SPARTANBURG COUNTY, S.C. (WSPA) – Car breakdowns – no matter where they happen – can create for a stressful situation. Sometimes, even dangerous.

Knowing what to do and who to call can make the process a bit more seamless.

“I come across a ton of assisted motorists. Folks that had flat tires, ran out of gas, maybe have a mechanical difficulty. And if at all possible, we always try to move them over to the shoulder of the roadway,” said South Carolina Highway Patrol spokesperson Mitchell Ridgeway.

He added that it’s a safety issue.

“Even if you’ve got a flat tire and you’re riding on the rim, do not stop it in the middle of the interstate,” Ridgeway told 7News. “Make sure you’ve pulled off to the shoulder.”

Ridgeway added that you should pull off the right side of the road, not towards the concrete barrier in the median.

He advised drivers get as far away from interstate traffic as possible. When it’s not possible, that’s when you call *HP for help.

“If we come out we’re going to do whatever we need to do to help you,” said Ridgeway. “I’ve changed too many tires to count throughout my career on the road. We’re going to set up our lights and give everybody a heads up that there’s an assisted motorist ahead.”

If Highway Patrol can’t help you, that’s when they rely on the State Highway Emergency Program or SHEP.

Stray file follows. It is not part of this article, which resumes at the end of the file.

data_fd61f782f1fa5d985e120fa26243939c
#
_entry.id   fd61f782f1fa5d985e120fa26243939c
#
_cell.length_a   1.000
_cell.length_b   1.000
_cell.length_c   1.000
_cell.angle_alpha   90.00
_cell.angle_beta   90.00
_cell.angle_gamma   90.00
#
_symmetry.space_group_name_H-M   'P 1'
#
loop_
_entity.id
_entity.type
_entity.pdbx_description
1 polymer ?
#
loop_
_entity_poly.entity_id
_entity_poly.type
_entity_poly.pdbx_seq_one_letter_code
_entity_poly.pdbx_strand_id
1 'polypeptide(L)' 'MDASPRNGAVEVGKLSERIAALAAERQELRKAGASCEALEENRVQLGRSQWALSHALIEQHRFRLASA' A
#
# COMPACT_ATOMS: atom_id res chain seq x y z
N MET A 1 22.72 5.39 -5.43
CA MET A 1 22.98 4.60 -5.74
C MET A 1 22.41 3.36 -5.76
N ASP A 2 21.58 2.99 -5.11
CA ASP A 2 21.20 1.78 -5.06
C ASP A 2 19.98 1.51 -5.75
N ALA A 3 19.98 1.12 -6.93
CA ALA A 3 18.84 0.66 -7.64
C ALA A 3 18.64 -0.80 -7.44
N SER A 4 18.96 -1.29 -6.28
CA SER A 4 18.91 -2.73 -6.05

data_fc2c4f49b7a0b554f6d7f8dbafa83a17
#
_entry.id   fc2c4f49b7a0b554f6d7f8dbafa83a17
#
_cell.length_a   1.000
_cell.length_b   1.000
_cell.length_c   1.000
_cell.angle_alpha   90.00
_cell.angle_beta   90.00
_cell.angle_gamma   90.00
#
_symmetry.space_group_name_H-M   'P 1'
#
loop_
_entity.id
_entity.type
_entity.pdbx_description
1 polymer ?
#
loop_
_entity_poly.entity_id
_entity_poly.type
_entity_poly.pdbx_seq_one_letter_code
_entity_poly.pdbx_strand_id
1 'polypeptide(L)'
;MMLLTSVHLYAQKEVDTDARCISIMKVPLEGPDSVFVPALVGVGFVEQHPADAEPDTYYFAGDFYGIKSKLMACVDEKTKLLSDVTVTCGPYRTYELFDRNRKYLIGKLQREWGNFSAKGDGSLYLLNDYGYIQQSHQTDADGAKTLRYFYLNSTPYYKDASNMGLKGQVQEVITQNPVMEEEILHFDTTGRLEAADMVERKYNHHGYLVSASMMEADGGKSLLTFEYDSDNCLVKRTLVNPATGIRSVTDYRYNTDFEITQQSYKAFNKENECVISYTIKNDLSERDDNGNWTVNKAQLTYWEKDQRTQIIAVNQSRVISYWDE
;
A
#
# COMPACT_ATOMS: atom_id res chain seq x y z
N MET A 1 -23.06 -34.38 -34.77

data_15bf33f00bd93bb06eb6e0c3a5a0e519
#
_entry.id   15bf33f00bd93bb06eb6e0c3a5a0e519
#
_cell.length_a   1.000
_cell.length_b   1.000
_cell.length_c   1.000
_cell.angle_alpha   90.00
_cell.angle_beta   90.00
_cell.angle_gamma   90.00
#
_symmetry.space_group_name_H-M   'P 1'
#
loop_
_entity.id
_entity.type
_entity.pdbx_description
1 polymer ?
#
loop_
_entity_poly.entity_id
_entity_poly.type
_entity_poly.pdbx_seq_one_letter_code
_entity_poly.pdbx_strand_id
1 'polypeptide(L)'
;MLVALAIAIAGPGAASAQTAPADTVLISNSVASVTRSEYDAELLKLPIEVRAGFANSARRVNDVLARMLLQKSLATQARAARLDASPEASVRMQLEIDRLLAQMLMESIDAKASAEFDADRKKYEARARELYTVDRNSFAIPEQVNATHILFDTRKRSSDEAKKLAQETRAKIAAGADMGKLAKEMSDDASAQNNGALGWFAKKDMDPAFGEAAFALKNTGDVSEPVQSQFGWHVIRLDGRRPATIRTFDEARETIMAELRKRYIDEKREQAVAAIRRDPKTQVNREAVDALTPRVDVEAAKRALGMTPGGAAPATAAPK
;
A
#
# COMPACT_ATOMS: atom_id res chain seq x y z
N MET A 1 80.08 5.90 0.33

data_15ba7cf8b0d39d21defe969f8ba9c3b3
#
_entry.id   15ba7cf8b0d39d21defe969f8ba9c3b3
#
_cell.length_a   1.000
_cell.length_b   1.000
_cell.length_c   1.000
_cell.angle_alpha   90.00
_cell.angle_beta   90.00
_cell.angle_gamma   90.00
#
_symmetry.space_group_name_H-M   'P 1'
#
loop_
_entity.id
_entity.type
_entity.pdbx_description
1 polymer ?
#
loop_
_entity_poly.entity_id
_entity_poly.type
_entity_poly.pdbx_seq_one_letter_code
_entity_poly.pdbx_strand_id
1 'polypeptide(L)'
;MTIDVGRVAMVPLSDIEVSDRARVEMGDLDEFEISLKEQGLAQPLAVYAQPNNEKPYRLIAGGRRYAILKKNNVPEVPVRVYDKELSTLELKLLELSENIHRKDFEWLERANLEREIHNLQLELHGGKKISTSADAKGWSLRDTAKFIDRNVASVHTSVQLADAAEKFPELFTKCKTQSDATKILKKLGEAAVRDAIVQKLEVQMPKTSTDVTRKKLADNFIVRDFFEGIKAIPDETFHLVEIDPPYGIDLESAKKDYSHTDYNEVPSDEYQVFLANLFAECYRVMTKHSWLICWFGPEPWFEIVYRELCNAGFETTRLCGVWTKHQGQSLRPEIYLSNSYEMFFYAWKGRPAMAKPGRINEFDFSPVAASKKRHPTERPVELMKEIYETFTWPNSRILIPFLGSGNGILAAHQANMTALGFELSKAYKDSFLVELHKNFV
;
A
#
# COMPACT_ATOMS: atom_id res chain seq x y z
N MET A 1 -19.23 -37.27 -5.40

“Every day is different,” said SHEP worker David Bryant. “No call’s the same but usually changing tires, giving people gas, jumping the car off. We can transport people to the next exit, get you off the highway.”

You’ll see people like Bryant in the big blue trucks patrolling our interstates.

Bryant told 7 News he pulls over for any car that’s sitting on the shoulder.

“Passenger vehicles, cars, trucks, motorcycles, anything, we stop with,” Bryant said. “It could be someone talking on the phone, having lunch, taking a nap, or they could be having a medical condition. Or their car’s broken down, flats, overheating. Anything we can do to get the roadway open and keep people safe. That’s what we’re out here for.”

Bryant’s team alone patrols about 200 miles per day along Interstate 85 from mile marker 19 in Anderson County to mile marker 83 in Spartanburg County.

They also patrol Interstate 385 from MM 23 to MM 42, Business 85, and from the 16th to the 20th mile marker on Interstate 26.

Bryant said whatever the situation, be vigilant on the roadways and be aware of on coming traffic.

“If you’re on the shoulder, you can still get hit. It’s dangerous out here,” he explained. “And our job is dangerous when we’re out there doing our job, it’s dangerous.”

Sometimes your breakdown might not be so hectic— and not so public. In that event, contact AAA or your service provider.

“All you have to do is call 1-800-AAA-HELP or you can go online with And then we also have a mobile app that’s quite convenient where you can order roadside assistance as well,” said Tiffany Wright with AAA for the Carolinas.

Motorists are also reminded to move over and slow down if you see crews on the side of the road.